Insulated-Case Circuit Breakers (ICCB)
Insulated-case circuit breakers (ICCBs) are similar in appearance to MCCBs but have higher short-circuit current ratings and usually have electronic OCPDs rather than thermal-magnetic trip units.
ICCBs can have a bolt-in or draw-out design and are often used in place of low-voltage power circuit breakers. ICCBs typically offer high short-circuit current ratings, have electronic OCPDs and cost less than low-voltage power circuit breakers of comparable ratings. See Figure 2.
Figure 2.Insulated-Case Circuit Breaker Labeled Diagram
Low-Voltage Power Circuit Breakers
Low-voltage power circuit breakers (LVPCBs) are defined by IEEE C37.100 as “for use on circuits rated 1000 volts AC and below, or 3000 volts DC and below, but not including molded-case circuit breakers.”
An LVPCB is also referred to as an air-frame breaker because the frame of the circuit breaker is only used to support the components and is not part of the insulation system. See Figure 3.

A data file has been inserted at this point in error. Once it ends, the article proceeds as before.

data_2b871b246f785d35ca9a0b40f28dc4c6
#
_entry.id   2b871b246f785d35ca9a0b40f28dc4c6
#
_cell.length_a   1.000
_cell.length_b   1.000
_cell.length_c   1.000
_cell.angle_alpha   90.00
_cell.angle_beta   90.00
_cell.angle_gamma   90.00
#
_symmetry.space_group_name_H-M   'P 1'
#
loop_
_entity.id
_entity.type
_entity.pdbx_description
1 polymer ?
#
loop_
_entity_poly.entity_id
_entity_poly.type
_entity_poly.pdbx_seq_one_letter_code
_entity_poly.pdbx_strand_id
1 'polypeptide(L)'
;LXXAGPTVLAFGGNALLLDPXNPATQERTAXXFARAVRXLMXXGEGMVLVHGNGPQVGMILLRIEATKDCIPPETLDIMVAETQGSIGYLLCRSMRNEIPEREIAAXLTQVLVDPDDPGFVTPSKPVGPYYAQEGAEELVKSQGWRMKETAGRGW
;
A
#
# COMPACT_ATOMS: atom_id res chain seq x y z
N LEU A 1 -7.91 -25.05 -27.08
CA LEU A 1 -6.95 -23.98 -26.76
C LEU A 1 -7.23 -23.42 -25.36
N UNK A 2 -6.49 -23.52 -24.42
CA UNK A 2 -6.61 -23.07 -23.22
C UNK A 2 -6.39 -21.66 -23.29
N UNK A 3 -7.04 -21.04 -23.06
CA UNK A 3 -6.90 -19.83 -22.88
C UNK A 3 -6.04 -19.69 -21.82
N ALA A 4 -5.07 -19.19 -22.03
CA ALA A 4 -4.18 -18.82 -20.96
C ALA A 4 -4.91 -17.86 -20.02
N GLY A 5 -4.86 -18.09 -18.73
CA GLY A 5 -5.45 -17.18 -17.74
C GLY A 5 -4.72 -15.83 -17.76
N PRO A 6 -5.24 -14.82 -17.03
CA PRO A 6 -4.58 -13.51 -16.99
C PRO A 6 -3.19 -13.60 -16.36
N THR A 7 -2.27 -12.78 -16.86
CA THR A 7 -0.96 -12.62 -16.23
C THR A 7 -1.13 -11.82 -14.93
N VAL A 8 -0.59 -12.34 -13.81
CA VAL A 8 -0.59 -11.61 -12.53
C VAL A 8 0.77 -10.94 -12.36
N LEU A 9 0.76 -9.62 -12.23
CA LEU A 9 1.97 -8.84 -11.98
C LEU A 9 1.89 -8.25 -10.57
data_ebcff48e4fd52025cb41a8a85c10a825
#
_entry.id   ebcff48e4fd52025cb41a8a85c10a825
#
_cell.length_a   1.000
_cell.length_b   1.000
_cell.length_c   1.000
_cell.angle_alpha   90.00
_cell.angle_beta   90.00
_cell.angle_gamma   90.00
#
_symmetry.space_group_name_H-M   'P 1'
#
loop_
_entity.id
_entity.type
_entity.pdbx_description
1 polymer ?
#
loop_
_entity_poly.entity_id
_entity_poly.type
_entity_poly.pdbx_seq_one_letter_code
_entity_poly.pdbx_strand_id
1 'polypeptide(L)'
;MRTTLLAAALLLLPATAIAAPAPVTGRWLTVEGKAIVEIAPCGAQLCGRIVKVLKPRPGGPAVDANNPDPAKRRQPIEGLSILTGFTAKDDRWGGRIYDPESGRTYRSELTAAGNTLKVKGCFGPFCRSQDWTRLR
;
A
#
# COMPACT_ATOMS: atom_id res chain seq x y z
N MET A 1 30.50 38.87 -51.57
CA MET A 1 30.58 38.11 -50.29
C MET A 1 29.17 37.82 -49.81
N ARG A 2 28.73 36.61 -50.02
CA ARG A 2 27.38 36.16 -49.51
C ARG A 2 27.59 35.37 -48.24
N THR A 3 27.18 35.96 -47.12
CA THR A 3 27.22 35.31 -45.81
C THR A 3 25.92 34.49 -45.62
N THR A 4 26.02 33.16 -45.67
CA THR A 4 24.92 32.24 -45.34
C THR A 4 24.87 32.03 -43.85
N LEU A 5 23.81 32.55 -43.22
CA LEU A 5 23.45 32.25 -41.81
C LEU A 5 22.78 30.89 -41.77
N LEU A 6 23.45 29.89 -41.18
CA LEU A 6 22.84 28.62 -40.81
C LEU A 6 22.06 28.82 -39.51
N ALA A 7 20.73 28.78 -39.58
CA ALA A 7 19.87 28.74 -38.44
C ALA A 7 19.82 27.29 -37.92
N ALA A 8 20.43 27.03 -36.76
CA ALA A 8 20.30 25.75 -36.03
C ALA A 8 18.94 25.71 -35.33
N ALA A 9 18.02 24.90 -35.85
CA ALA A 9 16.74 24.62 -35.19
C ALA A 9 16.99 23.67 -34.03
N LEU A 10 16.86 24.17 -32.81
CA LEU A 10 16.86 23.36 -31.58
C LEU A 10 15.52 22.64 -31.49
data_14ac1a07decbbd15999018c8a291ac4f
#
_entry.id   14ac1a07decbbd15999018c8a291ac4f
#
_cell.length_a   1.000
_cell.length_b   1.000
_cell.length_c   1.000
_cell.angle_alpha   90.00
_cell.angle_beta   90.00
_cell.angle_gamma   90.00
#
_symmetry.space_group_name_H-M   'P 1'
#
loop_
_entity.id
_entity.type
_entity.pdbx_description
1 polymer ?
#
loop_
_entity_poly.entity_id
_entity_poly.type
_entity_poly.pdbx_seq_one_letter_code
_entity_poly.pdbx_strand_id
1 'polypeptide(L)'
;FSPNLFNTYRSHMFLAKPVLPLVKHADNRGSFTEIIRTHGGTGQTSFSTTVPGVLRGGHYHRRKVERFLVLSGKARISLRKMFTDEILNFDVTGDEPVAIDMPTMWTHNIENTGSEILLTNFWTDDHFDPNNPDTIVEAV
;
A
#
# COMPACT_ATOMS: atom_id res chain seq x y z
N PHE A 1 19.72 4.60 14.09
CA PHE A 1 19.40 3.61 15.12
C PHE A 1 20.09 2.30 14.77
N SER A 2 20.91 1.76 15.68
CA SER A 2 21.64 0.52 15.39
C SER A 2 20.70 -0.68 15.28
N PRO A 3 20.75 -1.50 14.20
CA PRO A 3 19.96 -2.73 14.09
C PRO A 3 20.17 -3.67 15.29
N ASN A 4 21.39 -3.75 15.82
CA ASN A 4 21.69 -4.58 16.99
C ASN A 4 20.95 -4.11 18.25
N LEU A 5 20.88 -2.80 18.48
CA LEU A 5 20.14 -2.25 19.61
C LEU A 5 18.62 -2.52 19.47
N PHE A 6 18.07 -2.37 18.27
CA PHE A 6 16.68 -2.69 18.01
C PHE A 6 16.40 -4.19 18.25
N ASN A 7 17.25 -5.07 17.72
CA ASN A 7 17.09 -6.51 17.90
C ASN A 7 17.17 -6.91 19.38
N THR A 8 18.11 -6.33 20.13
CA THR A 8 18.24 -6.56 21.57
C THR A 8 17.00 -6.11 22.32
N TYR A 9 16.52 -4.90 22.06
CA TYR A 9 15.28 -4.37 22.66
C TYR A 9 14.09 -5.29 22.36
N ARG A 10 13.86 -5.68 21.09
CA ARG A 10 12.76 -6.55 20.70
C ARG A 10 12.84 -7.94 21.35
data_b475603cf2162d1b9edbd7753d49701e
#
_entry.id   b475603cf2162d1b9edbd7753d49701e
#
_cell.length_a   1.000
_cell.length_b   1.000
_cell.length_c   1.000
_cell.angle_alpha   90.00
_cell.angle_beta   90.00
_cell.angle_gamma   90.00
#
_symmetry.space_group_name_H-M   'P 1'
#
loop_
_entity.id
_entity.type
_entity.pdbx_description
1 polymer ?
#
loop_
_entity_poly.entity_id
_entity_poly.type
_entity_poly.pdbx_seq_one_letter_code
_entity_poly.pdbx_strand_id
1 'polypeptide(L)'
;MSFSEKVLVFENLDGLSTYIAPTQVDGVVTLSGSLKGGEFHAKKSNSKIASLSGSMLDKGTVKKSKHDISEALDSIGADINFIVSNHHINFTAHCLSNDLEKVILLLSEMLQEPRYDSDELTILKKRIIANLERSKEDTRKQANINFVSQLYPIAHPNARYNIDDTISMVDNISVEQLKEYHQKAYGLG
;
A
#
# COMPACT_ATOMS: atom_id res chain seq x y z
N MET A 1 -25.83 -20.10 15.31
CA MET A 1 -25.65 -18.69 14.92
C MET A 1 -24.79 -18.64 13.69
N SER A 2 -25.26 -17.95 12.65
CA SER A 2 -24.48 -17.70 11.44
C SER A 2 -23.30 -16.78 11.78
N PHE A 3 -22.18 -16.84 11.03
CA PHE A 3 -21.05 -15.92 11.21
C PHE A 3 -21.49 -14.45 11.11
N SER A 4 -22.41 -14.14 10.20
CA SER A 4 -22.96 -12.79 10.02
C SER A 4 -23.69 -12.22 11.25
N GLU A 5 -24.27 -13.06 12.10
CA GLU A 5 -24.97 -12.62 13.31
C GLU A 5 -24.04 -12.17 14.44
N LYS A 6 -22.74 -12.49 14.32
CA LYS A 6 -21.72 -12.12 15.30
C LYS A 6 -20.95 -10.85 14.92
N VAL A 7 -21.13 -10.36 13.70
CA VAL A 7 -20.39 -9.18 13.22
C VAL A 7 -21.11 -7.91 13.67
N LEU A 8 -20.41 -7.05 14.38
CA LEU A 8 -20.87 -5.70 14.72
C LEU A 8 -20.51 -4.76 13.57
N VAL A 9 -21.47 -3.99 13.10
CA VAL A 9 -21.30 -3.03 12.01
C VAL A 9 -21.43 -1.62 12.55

Figure 3. Low-Voltage Power Circuit Breaker Labeled Diagram
Medium-Voltage Power Circuit Breakers
A medium-voltage power circuit breaker (MVPCB) is a circuit breaker that operates with voltages ranging from 2300 V to 69,000 V.
The most common method of classifying these circuit breakers is by using their arc-quenching medium. MVPCBs are classified as air-magnetic, vacuum, oil, air-blast, and gas circuit breakers. See Figure 4.
Note: Most metal-clad circuit breakers, which are a type of medium-voltage circuit breaker, operate at 4160 V and 13,200 V/13,800 V, although vacuum circuit breakers can have voltage ratings up to 38,000 V.
Figure 4. Medium-Voltage Power Circuit Breaker Labeled Diagram
Air-Magnetic Circuit Breakers (ACB)
Air-magnetic circuit breakers (ACBs) are the most common type of MVPCB. With ACBs, arc interruption takes place in the air and is usually assisted by arc chutes, blowout coils, and puffer tubes. The practical limit for ACBs using arc chutes (metal-clad switchgear) is about 15 kV. Due to complex designs, maintenance requirements, and size installed ACBs are being replaced by vacuum circuit breakers.
Vacuum Circuit Breakers (VCB)